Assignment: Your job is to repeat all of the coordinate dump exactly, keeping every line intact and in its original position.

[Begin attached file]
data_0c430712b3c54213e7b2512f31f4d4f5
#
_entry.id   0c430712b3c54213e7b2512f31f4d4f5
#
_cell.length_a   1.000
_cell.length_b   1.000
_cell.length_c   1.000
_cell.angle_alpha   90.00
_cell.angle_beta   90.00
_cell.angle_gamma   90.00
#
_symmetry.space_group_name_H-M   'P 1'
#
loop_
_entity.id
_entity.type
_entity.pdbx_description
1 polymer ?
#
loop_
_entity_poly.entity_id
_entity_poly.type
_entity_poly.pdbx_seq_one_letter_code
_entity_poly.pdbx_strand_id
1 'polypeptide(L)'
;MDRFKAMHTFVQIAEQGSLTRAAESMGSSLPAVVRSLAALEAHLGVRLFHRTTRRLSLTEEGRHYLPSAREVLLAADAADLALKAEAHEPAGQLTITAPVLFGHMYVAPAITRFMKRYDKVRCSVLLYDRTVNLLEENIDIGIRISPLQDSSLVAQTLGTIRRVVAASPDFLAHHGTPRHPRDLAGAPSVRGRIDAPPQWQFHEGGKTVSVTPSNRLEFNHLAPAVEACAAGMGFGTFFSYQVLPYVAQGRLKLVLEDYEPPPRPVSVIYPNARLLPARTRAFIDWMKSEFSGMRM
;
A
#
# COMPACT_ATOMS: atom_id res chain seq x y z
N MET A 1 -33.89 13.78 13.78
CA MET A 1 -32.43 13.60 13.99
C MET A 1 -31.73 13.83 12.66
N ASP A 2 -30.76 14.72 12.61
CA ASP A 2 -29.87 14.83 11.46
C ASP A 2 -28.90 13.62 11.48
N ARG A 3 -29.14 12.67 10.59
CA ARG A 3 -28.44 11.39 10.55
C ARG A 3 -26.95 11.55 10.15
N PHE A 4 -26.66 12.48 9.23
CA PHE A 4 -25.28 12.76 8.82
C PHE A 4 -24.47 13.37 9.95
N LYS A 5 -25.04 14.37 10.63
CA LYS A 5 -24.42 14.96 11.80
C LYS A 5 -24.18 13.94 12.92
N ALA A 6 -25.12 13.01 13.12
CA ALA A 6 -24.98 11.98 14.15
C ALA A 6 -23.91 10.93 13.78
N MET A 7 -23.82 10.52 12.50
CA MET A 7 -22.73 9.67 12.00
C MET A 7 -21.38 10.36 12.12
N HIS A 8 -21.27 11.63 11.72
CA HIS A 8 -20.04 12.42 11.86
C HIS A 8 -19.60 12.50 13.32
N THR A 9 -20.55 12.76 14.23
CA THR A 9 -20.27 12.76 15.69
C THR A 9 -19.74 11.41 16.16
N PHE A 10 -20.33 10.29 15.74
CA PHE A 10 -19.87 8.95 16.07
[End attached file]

data_0c430712b3c54213e7b2512f31f4d4f5
#
_entry.id   0c430712b3c54213e7b2512f31f4d4f5
#
_cell.length_a   1.000
_cell.length_b   1.000
_cell.length_c   1.000
_cell.angle_alpha   90.00
_cell.angle_beta   90.00
_cell.angle_gamma   90.00
#
_symmetry.space_group_name_H-M   'P 1'
#
loop_
_entity.id
_entity.type
_entity.pdbx_description
1 polymer ?
#
loop_
_entity_poly.entity_id
_entity_poly.type
_entity_poly.pdbx_seq_one_letter_code
_entity_poly.pdbx_strand_id
1 'polypeptide(L)'
;MDRFKAMHTFVQIAEQGSLTRAAESMGSSLPAVVRSLAALEAHLGVRLFHRTTRRLSLTEEGRHYLPSAREVLLAADAADLALKAEAHEPAGQLTITAPVLFGHMYVAPAITRFMKRYDKVRCSVLLYDRTVNLLEENIDIGIRISPLQDSSLVAQTLGTIRRVVAASPDFLAHHGTPRHPRDLAGAPSVRGRIDAPPQWQFHEGGKTVSVTPSNRLEFNHLAPAVEACAAGMGFGTFFSYQVLPYVAQGRLKLVLEDYEPPPRPVSVIYPNARLLPARTRAFIDWMKSEFSGMRM
;
A
#
# COMPACT_ATOMS: atom_id res chain seq x y z
N MET A 1 -33.89 13.78 13.78
CA MET A 1 -32.43 13.60 13.99
C MET A 1 -31.73 13.83 12.66
N ASP A 2 -30.76 14.72 12.61
CA ASP A 2 -29.87 14.83 11.46
C ASP A 2 -28.90 13.62 11.48
N ARG A 3 -29.14 12.67 10.59
CA ARG A 3 -28.44 11.39 10.55
C ARG A 3 -26.95 11.55 10.15
N PHE A 4 -26.66 12.48 9.23
CA PHE A 4 -25.28 12.76 8.82
C PHE A 4 -24.47 13.37 9.95
N LYS A 5 -25.04 14.37 10.63
CA LYS A 5 -24.42 14.96 11.80
C LYS A 5 -24.18 13.94 12.92
N ALA A 6 -25.12 13.01 13.12
CA ALA A 6 -24.98 11.98 14.15
C ALA A 6 -23.91 10.93 13.78
N MET A 7 -23.82 10.52 12.50
CA MET A 7 -22.73 9.67 12.00
C MET A 7 -21.38 10.36 12.12
N HIS A 8 -21.27 11.63 11.72
CA HIS A 8 -20.04 12.42 11.86
C HIS A 8 -19.60 12.50 13.32
N THR A 9 -20.55 12.76 14.23
CA THR A 9 -20.27 12.76 15.69
C THR A 9 -19.74 11.41 16.16
N PHE A 10 -20.33 10.29 15.74
CA PHE A 10 -19.87 8.95 16.07